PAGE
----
Liz Spayd, Public Editor for the New York Times, writes: Last winter, as primary voters in Iowa and New Hampshire headed to the polls, a covert and cunning Russian plot was underway to disrupt the American political process. With aliases like Guccifer 2.0 and Fancy Bear, Russian hackers were targeting critical computer systems.
In June, they struck, hitting the Democratic Party, and by July its chairman was ousted in the fallout. Soon embarrassing emails were spilling from the computers of Hillary Clinton and her staff. Republican officials were hit, too. So was the National Security Agency. Now, hackers are meddling with the voting systems in several states, leaving local officials on high alert. Come Election Day, they’ll find out what, if anything, the cyberspies have in store.
This is an act of foreign interference in an American election on a scale we’ve never seen, yet on most days it has been the also-ran of media coverage, including at The New York Times.
The emails themselves — exposing the underside of the Democratic political machinery, and the conflicts, misjudgments and embarrassing communications of its top ranks — have received bountiful attention. What rarely makes the main narrative is the spy-versus-spy cyberwarfare: the tactics, the players and the government efforts to tame it. In a calamitous campaign unlike any in memory, it’s not surprising that other story lines get squeezed out. But one of the most chilling chapters of this election is the role of Russian intelligence and the growing threat of digital espionage. With days to go, readers have been shortchanged on this part of history. [Continue reading…]
In response to the threat of a lawsuit coming from Donald Trump’s legal team, the New York Times VP and Assistant General Counsel David McCraw explained why the newspaper has no intention of retracting its recent report, Two Women Say Donald Trump Touched Them Inappropriately:
Dear Mr. Kasowitz:
I write in response to your letter of October 12, 2016 to Dean Baquet concerning your client Donald Trump, the Republican nominee for President of the United States. You write concerning our article “Two Women Say Donald Trump Touched Them Inappropriately” and label the article as “libel per se.” You ask that we “remove it from [our] website, and issue a full and immediate retraction and apology.” We decline to do so.
The essence of a libel claim, of course, is the protection of one’s reputation. Mr. Trump has bragged about this non-consensual sexual touching of women. He has bragged about intruding on beauty pageant contestants in their dressing rooms. He acquiesced to a radio host’s request to discuss Mr. Trump’s own daughter as a “piece of ass.” Multiple women not mentioned in our article have publicly come forward to report on Mr. Trump’s unwanted advances. Nothing in our article has had the slights effect on the reputation that Mr. Trump, through his own words and actions, has already created for himself.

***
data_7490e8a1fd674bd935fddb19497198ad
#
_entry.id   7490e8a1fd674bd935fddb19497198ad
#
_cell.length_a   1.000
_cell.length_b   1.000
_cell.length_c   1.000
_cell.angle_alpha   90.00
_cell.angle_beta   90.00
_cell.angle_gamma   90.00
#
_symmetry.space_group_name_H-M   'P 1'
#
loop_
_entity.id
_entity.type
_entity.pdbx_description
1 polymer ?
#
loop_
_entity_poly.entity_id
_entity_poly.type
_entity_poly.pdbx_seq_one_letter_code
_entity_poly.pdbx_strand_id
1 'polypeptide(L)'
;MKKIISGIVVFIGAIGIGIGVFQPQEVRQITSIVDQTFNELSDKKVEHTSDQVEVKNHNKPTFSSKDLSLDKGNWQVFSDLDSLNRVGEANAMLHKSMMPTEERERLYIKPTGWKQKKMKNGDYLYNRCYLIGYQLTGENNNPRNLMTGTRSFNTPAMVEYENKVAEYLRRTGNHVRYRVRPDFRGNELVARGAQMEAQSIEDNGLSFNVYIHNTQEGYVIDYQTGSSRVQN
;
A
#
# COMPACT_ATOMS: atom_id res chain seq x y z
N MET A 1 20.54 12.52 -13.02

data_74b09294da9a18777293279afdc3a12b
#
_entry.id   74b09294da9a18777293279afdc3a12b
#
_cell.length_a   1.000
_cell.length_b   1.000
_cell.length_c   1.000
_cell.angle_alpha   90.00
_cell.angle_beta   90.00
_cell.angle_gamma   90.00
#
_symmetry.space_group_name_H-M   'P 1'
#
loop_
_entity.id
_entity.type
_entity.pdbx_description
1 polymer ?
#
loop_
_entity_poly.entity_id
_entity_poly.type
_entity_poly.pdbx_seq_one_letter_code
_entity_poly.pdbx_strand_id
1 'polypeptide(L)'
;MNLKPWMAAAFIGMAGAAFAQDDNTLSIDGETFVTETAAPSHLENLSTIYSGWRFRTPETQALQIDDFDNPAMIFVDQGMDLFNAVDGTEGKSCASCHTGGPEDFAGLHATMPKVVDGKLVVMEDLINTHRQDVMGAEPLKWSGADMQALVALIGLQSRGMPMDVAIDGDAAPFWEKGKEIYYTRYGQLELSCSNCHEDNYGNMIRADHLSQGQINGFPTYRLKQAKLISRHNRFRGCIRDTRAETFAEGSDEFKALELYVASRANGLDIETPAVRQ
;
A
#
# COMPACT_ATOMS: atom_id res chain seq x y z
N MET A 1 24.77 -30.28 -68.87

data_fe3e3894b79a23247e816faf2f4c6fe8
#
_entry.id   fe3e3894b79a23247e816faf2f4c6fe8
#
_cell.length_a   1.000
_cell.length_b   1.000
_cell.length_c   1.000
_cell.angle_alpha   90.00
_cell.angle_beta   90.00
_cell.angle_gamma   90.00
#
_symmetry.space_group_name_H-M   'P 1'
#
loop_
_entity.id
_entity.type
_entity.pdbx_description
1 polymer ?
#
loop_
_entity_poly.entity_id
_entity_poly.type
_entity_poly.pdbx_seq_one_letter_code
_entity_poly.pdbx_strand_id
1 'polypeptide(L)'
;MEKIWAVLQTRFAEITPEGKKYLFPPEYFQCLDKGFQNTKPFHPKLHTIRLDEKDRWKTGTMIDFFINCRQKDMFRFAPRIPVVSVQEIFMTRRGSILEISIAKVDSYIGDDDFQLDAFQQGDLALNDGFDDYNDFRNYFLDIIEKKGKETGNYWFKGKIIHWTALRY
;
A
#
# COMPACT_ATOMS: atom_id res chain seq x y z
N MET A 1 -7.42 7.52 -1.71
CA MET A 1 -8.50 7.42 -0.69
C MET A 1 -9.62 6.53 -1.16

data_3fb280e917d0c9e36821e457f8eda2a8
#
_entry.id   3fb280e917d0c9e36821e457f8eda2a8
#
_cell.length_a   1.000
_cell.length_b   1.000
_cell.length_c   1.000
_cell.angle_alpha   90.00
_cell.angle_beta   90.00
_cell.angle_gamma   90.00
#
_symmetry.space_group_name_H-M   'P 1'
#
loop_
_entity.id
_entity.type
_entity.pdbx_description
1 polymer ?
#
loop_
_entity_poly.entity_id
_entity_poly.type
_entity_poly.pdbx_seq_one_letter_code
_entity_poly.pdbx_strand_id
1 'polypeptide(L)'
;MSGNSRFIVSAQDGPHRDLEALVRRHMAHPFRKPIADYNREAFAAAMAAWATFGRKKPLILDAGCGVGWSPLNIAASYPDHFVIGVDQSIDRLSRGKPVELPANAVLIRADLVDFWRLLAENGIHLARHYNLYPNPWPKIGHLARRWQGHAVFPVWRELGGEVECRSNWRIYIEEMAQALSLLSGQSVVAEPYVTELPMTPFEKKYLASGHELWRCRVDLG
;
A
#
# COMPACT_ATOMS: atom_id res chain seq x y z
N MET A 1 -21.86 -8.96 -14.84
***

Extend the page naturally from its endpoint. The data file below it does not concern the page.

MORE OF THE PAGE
But there is a larger and much more important point here. The women quoted in our story spoke out on an issue of national importance – indeed, as an issue that Mr. Trump himself discussed with the whole nation watching during Sunday night’s presidential debate. Our reporters diligently worked to confirm the women’s accounts. They provided readers with Mr. Trump’s response, including his forceful denial of the women’s reports. It would have been a disservice not just to our readers but to democracy itself to silence their voices. We did what the law allows: We published newsworthy information about a subject of deep public concern. If Mr. Trump disagrees, if he believes that American citizens had no right to hear what these women had to say and that the law of this country forces us and those who would dare to criticize him to stand silent or be punished, we welcome the opportunity to have a court set him straight.
David E. McCraw
The New York Times reports: Donald J. Trump declared a $916 million loss on his 1995 income tax returns, a tax deduction so substantial it could have allowed him to legally avoid paying any federal income taxes for up to 18 years, records obtained by The New York Times show.
The 1995 tax records, never before disclosed, reveal the extraordinary tax benefits that Mr. Trump, the Republican presidential nominee, derived from the financial wreckage he left behind in the early 1990s through mismanagement of three Atlantic City casinos, his ill-fated foray into the airline business and his ill-timed purchase of the Plaza Hotel in Manhattan.
Tax experts hired by The Times to analyze Mr. Trump’s 1995 records said that tax rules especially advantageous to wealthy filers would have allowed Mr. Trump to use his $916 million loss to cancel out an equivalent amount of taxable income over an 18-year period. [Continue reading…]
The Washington Post reports: Dean Baquet wasn’t bluffing.
The New York Times executive editor said during a visit to Harvard in September that he would risk jail to publish Donald Trump’s tax returns. He made good on his word Saturday night when the Times published Trump tax documents from 1995, which show the Republican presidential nominee claimed losses of $916 million that year — enough to avoid paying federal income taxes for as many as 18 years afterward.
Peter Beinart writes: Last Saturday, The New York Times published an extraordinary story. What made the story extraordinary wasn’t the event the Times covered. What made it extraordinary was the way the Times covered it.